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The Sheep

July 1, 2013
Hi dear ones!
So, I wanted you to meet our investigators.  We talk to a trillion people all the time, so I’ll pick three for today.  The three I think about most, so maybe you’ve already “met” them…
Betty.  She’s 22, Sudanese, she came to the States as a refugee when she was 11 with her mom, grandma, and two sisters.  Her mom and grandma went back to Sudan when Betty was 12 or 13 and her oldest sister was 22.  The three sisters worked and got government help and supported each other in Texas until Betty graduated high school.  They have an uncle in Kansas City so they moved up here 3 years ago and her younger sister graduated high school here.  Betty works 3 jobs to save up for school in the fall.  She’s in the nursing program at William Jewel, a small liberal arts school here in Liberty.  She has such a beautiful testimony of being found.  She described herself as the lost sheep who was found and now, this Sunday, she’s being baptized!  She’s so happy and so excited!  And she gets it.  She really gets it.  I had a dream in which I was talking to her and she was coming to teaching appointments with us after her baptism.  She was upset that the ward wasn’t more involved with our work.  (Sister Forbush and I have been thinking of ways to get things rolling better in connection with the ward.  I think summer is hard because everyone’s schedules go out the window and things get nuts.  But the work moves on. =)  In church yesterday, I had this overwhelming peace that the Lord really does take care of the people who come unto Him.  Not that that excuses us from stepping up to take care of people, but I just felt like I didn’t need to fret about people the way I was because they are in God’s hands.)
Fred.  Early 50s, heavily tattooed, in and out of prison, smokes a lot, has a pitbull–maybe I mentioned him before…  He’s done a 180 with his life in the past five years and he knows what he needs to do to keep changing.  He’s going to move and get a new phone number so the people who influenced him in his old life won’t even be a part of his new life.  In his words, “You gotta change the playmates and the playground.”  So he is.  When we watched The Restoration with him, his favorite part was how Joseph Smith kept searching until he found his answer.  That gave me a lot of hope for Fred.  I feel like it might be a long, slow road for him with his life circumstances, but he’s tenacious so I really think he’ll make it.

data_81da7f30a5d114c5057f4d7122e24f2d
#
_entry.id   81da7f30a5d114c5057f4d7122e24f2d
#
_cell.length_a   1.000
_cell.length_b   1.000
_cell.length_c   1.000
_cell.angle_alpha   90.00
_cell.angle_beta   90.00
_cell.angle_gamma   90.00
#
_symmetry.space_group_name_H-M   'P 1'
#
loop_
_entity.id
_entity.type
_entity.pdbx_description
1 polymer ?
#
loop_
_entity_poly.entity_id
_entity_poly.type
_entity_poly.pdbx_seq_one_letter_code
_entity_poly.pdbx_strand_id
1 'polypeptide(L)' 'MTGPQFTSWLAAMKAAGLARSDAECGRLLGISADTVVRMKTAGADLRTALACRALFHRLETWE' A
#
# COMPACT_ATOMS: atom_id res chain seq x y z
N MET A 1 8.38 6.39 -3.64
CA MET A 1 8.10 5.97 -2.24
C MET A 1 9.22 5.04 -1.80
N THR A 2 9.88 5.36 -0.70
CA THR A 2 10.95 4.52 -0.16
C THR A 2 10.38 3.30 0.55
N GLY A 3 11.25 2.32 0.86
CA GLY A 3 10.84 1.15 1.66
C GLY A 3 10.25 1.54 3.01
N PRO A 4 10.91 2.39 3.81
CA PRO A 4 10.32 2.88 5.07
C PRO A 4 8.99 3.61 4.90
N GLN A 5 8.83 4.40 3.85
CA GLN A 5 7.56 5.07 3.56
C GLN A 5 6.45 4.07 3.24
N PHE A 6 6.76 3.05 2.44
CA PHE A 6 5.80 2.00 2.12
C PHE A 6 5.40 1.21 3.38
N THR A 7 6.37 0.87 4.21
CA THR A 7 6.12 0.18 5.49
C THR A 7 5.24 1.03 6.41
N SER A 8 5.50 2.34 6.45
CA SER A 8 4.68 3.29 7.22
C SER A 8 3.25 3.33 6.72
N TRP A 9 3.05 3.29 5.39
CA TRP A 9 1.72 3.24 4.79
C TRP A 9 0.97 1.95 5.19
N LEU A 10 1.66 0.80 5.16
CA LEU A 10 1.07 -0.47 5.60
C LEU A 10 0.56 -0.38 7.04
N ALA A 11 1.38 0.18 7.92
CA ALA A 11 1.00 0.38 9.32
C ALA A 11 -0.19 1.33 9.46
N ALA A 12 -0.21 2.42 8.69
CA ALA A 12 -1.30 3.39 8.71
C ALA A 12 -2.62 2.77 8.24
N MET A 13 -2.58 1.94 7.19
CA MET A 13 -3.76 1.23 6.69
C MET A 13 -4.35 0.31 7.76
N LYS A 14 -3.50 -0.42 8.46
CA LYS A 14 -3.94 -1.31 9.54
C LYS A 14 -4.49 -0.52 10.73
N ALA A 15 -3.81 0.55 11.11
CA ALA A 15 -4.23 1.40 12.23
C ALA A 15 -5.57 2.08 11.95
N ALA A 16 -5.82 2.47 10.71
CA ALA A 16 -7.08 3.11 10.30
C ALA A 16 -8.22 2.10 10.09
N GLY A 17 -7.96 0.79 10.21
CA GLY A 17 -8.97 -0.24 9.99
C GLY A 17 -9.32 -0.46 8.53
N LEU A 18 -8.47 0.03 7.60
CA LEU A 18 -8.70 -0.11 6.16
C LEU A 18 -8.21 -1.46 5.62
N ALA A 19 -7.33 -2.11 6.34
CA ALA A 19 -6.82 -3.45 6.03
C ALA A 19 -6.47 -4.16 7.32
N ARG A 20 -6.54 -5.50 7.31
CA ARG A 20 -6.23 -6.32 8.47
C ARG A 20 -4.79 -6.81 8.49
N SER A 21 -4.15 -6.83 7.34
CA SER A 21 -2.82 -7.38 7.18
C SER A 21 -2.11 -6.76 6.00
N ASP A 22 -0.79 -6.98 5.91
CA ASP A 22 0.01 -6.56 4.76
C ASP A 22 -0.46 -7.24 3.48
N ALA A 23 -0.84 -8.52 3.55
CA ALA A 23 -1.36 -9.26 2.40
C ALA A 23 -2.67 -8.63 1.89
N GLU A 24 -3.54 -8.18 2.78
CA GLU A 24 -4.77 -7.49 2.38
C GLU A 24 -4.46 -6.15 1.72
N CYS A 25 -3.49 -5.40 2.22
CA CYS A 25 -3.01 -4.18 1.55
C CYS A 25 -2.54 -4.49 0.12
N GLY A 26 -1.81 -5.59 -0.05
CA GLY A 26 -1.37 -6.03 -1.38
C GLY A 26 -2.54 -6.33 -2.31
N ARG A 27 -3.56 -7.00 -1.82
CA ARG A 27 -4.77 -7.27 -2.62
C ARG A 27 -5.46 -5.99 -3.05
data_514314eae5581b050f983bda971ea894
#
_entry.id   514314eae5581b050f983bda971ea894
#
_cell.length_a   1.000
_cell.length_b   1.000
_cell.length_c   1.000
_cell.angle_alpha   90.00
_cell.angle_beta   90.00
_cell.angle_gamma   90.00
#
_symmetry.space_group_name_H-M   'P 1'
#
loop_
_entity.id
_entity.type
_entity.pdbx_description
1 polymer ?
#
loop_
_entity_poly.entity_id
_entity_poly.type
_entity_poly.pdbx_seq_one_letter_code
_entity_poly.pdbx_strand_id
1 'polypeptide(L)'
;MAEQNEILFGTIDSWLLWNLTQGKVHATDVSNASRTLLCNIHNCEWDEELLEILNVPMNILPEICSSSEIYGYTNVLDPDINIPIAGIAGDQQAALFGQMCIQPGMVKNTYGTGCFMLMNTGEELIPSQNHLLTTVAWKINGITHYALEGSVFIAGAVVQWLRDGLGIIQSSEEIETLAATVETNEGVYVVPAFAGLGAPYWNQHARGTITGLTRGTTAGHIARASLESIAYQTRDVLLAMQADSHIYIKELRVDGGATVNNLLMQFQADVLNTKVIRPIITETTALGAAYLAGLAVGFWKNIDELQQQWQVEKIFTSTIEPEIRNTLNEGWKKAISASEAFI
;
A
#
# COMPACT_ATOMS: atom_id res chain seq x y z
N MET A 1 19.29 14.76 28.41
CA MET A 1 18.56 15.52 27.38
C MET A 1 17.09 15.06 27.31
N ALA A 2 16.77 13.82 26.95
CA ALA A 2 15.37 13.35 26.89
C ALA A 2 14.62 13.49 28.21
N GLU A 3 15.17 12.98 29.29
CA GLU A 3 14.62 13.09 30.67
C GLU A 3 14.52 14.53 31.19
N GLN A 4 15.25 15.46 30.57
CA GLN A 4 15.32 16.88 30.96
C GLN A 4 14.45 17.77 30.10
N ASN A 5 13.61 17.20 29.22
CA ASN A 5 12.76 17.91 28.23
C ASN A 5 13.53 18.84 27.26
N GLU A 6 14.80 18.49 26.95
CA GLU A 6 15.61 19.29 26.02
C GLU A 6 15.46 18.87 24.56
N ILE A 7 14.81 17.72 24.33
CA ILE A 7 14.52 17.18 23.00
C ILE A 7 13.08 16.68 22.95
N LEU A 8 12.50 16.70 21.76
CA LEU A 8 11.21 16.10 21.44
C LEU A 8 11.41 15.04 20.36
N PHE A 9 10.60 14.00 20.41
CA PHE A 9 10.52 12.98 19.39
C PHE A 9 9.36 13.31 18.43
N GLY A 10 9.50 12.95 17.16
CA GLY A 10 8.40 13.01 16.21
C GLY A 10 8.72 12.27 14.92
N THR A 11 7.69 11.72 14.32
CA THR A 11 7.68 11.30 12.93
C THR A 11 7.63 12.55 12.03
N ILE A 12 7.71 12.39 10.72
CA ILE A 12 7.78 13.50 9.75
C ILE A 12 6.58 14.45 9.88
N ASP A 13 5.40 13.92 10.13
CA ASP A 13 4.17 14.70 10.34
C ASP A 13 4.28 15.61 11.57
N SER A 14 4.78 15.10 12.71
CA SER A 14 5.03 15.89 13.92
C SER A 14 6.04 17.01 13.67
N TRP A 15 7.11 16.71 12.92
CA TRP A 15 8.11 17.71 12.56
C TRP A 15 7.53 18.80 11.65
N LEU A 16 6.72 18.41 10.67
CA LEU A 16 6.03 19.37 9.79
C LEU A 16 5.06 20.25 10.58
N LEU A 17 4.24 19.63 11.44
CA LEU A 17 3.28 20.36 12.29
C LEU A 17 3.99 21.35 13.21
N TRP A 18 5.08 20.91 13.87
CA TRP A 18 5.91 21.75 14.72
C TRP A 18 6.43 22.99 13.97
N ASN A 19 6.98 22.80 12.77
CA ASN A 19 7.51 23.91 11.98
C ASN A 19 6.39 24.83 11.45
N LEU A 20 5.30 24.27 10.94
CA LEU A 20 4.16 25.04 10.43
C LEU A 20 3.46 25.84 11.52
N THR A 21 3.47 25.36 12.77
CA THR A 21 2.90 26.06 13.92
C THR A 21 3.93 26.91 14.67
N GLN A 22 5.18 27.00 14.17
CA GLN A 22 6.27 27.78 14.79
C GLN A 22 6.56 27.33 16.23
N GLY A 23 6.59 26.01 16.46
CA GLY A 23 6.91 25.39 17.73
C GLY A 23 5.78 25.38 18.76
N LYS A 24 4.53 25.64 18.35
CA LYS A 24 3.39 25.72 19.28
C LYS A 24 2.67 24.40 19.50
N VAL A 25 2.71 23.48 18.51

Joe.  Late 40s.  Joe has two kids and he’s divorced.  He recently quit drinking and has seen the benefits in his life.  His kids mean the world to him and he would do anything to help them out.  He’s started going to church with his co-workers, not the LDS Church, but Christian something.  He gets pressure from his coworkers to not join the LDS Church, but we’re trying to help build his faith so their opinions won’t matter to him.  He really wants his kids to come to church, but they’re not interested yet.  We’re planning a trip to the VC in Independence with them sometime soon.  Joe works hard and when he’s part of the fold, he’ll work hard to build the kingdom.  He’s a carpenter by trade, cool, huh? =)
I’m going to try working on thinking about, praying for, studying for them more than for myself.  My question is though, why set goals for what I want to become on my mission/how I want to grow, if I’m not supposed to be thinking about that?  Because I can work toward goals, or I can just get home one day and realize, “hey cool, I grew and changed, when did that happen?  How’s Joe doing?”  I think I need to understand better the role of personal goals in a work that should be entirely focused on others…  Alicia, riddle me that.  I feel like you would know what wisdom to teach me.  But the question is for anyone who wants to offer me counsel.
Other story to lighten the mood:  My grandparents came through the Jail!  I got to take them on a tour and give them hugs!  =)  And Grandma gave me money to buy jam at the farmers’ market on the square in Liberty, so we did.  And scones, and apricot bars.  And there was much rejoicing in the missionaries’ home that day. =)
And today Sister Spivey made me grits for breakfast because she loves me and knows that sometimes I crave grits.  Gotta love living with a Southern belle. =)  Life is good and this work is inspired.  And Sister Rackham, who talks in thrid person, is happy. =)
Sister Rackham

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